The backdrop of the August PPI report is treasury yields have been rising quickly this week and the Fed is about to cut rates. Yields are still historically low, but if the selloff in treasuries is to continue, we will need to see a pickup in inflation. The Fed would rather PPI be modest because it is about to cut rates in September, but ultimately the Fed follows PCE inflation the closest, so an increase in PPI won’t be a deal breaker for coming rate cuts. The Fed is hoping for a trade deal. If a deal is made soon and it improves business/consumer sentiment, the Fed can easily be done with rate cuts this fall.
Because of the recent rise in rates at the short end of the curve, there has been a modest decline in rate cut expectations with the most likely decision being 2 more cuts this year. The odd situation as far as how the Fed affects the yield curve is that a few months ago before the curve inverted, the bulls were begging the Fed to cut rates to steepen the curve, but now a steepening after an inversion would be a recession signal, based on past cycles. However, it’s also important to point out that the inversion in the yield curve was primarily driven by different factors unlike previous cycles, so this relationship may not necessarily hold this cycle. As we discussed previously, on average in the past 7 inversions, the short end of the curve has increased above the long end. Now it’s the opposite as the long end fell below the short end. Dovish guidance at the September meeting would steepen the curve. The bulls are trying to avoid what they wanted a few months ago.
PPI Inflation Increases
With those aspects in mind, this was a modestly strong PPI report as all categories of inflation increased from July. Headline PPI increased from 1.7% to 1.8% which met estimates. As you can see from the chart below, core inflation increased from 2.1% to 2.3% which beat estimates by 0.1%.
— Peter Boockvar (@pboockvar) September 11, 2019
Finally, core inflation excluding transportation services increased from 1.7% to 1.9%. This report could imply coming strength in future inflation readings since producers face price pressures first.
Some wonder why inflation isn’t stronger given the tariffs are supposed to increase prices. As Oxford Economics predicted earlier in the year, demand declines are overcoming price increases which is making for a continuation of modest inflation. While the chart shows core PPI is higher than at most points in the past few years, it has fallen from its peak at the start of the year despite there being more tariffs. Tariffs increase prices in the goods they effect. Inflation isn’t high because the PCE inflation rate on all goods not being taxed is negative.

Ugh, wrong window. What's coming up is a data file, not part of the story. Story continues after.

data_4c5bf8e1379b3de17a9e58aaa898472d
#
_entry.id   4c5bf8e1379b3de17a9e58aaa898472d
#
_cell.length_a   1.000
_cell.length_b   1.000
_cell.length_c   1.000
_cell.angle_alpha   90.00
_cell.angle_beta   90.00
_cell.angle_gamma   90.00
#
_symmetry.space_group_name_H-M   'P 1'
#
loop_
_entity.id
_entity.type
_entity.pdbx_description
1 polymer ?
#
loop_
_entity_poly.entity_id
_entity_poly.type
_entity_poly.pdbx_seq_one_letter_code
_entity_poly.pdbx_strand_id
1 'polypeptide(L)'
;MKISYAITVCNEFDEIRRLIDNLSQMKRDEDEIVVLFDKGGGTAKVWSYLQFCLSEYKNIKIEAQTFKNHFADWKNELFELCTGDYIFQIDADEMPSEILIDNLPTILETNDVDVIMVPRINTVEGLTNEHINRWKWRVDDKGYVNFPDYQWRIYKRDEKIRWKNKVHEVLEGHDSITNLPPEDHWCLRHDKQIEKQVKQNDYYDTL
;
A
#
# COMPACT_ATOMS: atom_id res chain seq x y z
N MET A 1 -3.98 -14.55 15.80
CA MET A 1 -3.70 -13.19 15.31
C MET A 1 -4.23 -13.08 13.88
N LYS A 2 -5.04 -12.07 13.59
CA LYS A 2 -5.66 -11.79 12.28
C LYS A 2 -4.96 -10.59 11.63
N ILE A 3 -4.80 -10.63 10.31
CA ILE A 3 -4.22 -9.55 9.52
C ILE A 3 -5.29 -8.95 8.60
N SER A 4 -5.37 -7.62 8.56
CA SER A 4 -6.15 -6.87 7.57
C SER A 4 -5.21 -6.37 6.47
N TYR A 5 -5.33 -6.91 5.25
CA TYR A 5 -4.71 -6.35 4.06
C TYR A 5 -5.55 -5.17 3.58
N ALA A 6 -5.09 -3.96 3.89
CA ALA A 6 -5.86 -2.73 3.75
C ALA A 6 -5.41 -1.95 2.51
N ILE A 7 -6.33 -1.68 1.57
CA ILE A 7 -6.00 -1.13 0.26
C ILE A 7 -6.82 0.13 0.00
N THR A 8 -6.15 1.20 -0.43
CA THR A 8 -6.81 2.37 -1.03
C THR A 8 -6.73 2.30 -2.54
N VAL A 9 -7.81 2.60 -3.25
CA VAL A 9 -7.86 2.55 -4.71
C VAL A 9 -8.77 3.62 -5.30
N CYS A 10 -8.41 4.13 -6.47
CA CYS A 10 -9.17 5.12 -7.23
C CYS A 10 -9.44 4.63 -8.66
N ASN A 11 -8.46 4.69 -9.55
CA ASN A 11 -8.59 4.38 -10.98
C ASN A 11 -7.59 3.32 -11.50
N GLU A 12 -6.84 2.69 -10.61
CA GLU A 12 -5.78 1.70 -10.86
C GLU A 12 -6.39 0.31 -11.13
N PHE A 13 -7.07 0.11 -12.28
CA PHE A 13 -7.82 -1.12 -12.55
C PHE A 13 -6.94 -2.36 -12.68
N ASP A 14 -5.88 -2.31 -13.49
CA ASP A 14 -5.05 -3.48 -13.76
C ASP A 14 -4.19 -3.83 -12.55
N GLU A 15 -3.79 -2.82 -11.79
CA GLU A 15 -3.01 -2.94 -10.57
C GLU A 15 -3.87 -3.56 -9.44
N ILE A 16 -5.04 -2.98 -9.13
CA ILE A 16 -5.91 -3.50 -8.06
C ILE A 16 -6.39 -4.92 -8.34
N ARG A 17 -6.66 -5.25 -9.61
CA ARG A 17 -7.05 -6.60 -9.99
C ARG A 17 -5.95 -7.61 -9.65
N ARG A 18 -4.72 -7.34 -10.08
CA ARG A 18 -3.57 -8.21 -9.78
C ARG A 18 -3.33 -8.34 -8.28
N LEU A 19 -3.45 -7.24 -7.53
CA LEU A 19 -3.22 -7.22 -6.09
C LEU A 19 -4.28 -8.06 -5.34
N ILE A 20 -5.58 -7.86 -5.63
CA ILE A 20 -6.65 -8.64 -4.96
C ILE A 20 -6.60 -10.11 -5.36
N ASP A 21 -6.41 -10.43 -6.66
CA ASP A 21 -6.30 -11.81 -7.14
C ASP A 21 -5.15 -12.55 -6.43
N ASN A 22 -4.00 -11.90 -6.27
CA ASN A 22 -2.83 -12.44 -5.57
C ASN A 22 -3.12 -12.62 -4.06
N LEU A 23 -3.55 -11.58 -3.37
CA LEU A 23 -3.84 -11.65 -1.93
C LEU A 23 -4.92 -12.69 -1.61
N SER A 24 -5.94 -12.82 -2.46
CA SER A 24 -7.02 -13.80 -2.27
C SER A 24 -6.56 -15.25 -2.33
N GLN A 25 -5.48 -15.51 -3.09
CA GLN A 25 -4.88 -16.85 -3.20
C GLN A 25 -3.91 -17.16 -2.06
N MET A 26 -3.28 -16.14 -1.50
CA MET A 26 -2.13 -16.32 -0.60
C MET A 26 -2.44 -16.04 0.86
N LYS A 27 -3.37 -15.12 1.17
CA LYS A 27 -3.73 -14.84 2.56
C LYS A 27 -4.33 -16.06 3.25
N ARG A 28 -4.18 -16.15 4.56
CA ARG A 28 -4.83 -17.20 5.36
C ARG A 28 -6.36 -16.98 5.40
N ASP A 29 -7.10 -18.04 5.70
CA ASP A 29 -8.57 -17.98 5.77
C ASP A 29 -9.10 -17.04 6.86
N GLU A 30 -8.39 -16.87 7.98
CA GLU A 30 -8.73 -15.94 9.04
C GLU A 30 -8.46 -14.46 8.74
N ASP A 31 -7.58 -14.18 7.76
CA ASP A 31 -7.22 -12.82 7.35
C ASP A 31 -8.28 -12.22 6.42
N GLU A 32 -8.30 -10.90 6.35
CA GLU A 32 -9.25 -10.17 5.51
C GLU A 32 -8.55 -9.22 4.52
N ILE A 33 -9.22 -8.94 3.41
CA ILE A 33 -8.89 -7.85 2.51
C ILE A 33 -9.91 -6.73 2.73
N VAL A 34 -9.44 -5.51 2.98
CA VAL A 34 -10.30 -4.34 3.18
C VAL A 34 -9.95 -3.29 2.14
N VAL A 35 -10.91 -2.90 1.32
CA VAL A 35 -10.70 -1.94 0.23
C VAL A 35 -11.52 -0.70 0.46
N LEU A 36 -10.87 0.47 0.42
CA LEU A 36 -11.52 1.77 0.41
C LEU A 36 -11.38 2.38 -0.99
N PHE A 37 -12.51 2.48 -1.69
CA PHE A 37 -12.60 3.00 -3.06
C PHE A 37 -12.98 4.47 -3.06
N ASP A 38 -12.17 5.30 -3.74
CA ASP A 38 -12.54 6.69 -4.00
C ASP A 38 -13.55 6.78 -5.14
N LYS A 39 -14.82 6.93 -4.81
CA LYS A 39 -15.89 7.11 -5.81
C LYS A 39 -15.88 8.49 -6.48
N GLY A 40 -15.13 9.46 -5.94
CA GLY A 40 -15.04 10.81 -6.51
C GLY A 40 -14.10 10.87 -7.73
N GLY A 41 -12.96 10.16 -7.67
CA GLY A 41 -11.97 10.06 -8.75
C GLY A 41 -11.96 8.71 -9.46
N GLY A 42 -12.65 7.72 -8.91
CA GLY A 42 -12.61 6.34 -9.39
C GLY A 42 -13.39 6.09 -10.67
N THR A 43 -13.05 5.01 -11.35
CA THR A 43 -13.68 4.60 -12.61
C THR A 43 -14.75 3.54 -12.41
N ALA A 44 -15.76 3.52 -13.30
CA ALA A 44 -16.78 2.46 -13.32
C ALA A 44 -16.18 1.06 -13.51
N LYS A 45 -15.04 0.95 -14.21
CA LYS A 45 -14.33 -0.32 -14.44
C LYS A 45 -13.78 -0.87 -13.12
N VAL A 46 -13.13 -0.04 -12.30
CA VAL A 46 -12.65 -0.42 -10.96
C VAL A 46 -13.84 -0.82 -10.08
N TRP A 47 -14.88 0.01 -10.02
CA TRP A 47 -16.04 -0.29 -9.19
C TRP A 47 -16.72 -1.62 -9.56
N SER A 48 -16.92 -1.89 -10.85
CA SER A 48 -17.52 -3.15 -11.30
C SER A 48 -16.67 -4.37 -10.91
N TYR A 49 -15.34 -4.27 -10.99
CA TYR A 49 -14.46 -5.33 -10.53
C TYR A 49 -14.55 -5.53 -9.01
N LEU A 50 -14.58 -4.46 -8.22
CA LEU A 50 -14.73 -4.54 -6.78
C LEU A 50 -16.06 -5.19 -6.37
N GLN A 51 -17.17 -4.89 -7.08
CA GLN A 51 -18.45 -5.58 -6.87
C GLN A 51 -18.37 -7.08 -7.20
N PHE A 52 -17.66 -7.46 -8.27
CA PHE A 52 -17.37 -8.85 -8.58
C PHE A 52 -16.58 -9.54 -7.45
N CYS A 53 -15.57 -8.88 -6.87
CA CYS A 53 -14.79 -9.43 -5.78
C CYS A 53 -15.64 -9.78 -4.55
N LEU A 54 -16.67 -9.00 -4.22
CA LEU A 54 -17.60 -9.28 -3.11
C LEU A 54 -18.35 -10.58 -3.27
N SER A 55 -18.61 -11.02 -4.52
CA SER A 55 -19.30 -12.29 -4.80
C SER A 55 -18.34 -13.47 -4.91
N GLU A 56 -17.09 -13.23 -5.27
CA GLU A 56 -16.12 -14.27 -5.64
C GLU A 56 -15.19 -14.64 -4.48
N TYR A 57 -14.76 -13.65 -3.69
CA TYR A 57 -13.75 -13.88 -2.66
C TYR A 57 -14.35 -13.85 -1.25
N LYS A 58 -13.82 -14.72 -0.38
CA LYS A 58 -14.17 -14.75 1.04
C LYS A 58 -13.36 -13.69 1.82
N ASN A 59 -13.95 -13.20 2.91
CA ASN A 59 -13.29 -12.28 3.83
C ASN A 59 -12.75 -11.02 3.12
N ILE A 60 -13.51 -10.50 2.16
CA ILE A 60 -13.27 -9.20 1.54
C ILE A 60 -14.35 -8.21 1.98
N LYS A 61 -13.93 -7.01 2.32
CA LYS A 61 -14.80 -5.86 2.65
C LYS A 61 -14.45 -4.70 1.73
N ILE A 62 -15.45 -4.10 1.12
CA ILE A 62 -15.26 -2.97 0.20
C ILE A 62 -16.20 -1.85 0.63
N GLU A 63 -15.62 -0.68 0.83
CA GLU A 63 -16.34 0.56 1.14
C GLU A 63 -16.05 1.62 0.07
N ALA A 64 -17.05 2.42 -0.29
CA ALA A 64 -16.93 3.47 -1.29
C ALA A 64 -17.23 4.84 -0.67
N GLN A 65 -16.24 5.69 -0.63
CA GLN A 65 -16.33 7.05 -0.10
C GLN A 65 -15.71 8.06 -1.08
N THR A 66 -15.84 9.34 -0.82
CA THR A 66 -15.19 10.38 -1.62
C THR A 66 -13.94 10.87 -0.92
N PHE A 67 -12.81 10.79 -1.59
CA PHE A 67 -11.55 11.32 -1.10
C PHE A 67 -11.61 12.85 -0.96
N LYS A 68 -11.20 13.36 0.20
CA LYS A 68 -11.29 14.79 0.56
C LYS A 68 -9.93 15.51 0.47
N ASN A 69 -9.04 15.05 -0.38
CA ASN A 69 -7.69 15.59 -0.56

Is Sentiment Declining?
It’s tough to write articles with the dynamics of the trade war changing quickly. We will just briefly touch on the latest news. The US and China will be meeting in October (supposedly). China decided not to tax a handful of American goods including cancer drugs, lubricants, pesticides, and shrimp meal as an olive branch to smooth relations. In turn, the US admin delayed the tax increase on $250 billion worth of goods set to go into effect on October 1st by 2 weeks (until the 15th). These are both very small changes, but they indicate the momentum is in favor of some sort of compromise.
We described the latest news on the trade war because the trade war has been hurting consumer sentiment. The working theory on the divergence between the University of Michigan survey and the Conference Board survey is the former is correlated with stocks and the latter is correlated with the labor market. Therefore, it makes sense the former fell in August with stocks and the latter followed the strength in wage growth and the low jobless claims. The chart below suggests the Conference Board survey will weaken. It has a high correlation with TR/Ipsos PSCI which has recently fallen.
The Thomson Reuters / Ipsos Primary Consumer Sentiment Index (PCSI) fell to 58.94 in September, its lowest value in the 30 months since March 2017 (58.84). Compared to a year earlier, the index was down 3.83 points, the worst 12-month performance since September 2009 (-6.99). pic.twitter.com/T562gX4T45
— Jeoff Hall (@JeoffHall) September 11, 2019
The September Conference Board survey comes out on September 24th. If this occurs, it means the tariffs are overcoming the labor market as a driver of this index.